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Training for bar staff could help prevent assaults

Training for bar staff could help prevent alcohol-related sexual violence

A pilot programme which trained hospitality workers to be ‘on the look out’ for sexual offenders, could help make New Zealand bars safer in the future, the Alcohol Advisory Council (ALAC) Conference heard yesterday.

The theme of the conference is ‘Time for Action’, with a focus on working together to create sustainable changes in the way New Zealanders think about and use alcohol.

Delegates heard about the success of the Host Responsibility and preventing sexual violence workshops, a pilot programme which trained almost 100 bar staff, security staff and bar managers on how to help prevent sexual violence from being committed.

Kylie Tippett of Rape Prevention Education says research has shown a strong association between alcohol and sexual violence.

“International evidence shows that an estimated three-quarters of offenders and just over half of date-rape victims had been taking drugs or drinking before sexual violence took place. This means employees working in bars and clubs are in a unique position to intervene.”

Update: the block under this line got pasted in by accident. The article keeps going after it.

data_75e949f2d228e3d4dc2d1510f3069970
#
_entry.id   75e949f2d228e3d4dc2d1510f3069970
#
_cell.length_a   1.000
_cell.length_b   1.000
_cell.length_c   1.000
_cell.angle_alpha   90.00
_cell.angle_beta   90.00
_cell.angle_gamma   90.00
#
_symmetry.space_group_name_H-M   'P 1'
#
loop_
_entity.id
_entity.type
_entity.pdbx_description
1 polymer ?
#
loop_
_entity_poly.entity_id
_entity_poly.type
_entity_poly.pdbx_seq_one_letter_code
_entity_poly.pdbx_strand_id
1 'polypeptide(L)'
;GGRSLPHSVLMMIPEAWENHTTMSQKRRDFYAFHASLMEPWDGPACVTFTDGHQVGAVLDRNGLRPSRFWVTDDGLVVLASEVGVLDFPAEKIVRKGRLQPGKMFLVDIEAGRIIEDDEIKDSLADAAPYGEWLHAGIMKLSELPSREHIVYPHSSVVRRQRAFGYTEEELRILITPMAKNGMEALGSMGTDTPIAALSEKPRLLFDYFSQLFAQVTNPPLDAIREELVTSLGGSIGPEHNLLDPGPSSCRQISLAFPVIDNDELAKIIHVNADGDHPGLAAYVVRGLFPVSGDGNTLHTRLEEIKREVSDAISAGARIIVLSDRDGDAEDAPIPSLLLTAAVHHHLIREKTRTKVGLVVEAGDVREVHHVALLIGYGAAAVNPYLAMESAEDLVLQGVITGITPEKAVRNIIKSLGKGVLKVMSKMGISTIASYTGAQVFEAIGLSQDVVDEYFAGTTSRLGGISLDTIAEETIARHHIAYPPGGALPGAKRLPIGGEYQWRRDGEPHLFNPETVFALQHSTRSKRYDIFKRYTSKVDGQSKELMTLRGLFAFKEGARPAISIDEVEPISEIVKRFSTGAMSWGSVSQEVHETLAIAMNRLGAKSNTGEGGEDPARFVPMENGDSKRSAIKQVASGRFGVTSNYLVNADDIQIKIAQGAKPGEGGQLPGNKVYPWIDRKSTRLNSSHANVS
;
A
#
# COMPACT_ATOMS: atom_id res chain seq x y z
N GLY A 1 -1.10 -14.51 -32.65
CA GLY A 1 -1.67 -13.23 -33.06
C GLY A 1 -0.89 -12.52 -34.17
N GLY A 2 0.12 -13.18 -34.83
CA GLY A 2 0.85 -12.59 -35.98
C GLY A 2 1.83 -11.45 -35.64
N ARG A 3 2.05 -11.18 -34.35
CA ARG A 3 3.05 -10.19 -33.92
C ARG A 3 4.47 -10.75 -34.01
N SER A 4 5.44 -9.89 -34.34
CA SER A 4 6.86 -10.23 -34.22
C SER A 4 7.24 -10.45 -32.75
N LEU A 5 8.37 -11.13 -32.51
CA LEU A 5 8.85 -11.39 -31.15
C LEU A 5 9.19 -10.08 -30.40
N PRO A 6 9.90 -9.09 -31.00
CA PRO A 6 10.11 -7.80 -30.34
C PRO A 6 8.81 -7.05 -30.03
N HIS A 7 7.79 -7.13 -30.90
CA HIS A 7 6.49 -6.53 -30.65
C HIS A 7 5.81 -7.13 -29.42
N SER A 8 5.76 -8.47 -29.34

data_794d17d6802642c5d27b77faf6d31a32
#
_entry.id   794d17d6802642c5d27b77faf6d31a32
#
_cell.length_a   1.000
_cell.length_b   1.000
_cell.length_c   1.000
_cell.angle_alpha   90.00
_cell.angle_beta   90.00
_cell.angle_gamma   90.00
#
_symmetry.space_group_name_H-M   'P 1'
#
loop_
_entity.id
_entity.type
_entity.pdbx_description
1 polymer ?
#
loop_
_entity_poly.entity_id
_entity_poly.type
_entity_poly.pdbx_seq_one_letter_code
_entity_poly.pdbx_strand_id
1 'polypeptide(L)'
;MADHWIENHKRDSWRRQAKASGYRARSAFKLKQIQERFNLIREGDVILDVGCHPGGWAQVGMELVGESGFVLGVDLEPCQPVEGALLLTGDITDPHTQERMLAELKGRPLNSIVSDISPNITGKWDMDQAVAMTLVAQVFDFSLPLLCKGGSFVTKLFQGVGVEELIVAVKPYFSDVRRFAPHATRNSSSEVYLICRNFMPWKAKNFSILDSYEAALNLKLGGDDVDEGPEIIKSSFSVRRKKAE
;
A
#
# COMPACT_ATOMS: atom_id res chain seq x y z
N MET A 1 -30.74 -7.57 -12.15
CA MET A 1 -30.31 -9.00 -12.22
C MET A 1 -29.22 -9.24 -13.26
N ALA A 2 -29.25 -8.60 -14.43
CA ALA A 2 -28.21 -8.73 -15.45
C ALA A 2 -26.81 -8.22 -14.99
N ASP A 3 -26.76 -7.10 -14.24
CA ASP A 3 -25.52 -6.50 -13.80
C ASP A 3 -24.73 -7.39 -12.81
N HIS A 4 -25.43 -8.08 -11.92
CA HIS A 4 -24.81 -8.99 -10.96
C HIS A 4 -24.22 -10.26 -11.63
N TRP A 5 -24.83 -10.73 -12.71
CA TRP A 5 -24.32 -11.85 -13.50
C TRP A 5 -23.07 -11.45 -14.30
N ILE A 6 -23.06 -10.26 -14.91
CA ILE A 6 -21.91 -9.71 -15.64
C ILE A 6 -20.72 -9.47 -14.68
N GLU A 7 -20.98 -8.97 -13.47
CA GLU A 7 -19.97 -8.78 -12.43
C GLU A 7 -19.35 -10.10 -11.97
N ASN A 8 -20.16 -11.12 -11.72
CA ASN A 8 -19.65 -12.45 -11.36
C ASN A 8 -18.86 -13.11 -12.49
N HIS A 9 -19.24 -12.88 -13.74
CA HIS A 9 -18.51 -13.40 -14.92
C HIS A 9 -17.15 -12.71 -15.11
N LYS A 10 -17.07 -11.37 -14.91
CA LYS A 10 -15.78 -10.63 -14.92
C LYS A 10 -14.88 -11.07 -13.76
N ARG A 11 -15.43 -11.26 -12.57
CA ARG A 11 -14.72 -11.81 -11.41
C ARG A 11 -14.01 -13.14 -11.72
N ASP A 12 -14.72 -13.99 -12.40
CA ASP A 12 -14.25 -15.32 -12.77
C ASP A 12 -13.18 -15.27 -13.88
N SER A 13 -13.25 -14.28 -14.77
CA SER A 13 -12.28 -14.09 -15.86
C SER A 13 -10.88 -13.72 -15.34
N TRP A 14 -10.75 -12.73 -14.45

Kylie says one of the first challenges was to dispel participants’ ‘victim blaming myths’.

“There are common misconceptions about victims of sexual violence being to blame for the crime if, for example, they flirt, wear revealing clothes or walk home alone. This was one of the first issues to be addressed.

“Participants were then trained to identify ‘red flag’ situations and how to intervene. Situations to look out for included inappropriate sexual behaviour and people ordering high volumes of alcohol for another person.”

Kylie says initial intervention from hospitality workers might prevent sexual offenders from committing a crime.

“Offenders don’t want to be noticed, so simply telling a patron their behaviour is inappropriate for the premises, or questioning their reasons for buying lots of alcohol for another person can be very effective.”

In a post-workshop evaluation, more than 95 percent of participants said that both their understanding of sexual violence and their ability to intervene in a potentially high-risk situation had hugely increased.

“They also had a much clearer understanding of why the hospitality industry needs to respond to the problem of sexual violence.”

Rape Prevention Education, in consultation with the Hospitality Association NZ, ALAC, New Zealand Police and ACC, is now developing a follow-up project to help develop sexual violence prevention training in relevant hospitality industry training programmes.

“We hope that this type of training will become standard practice for the hospitality industry in the future. This could be a big step towards making New Zealand’s bars and clubs safer places to party in.”

ENDS

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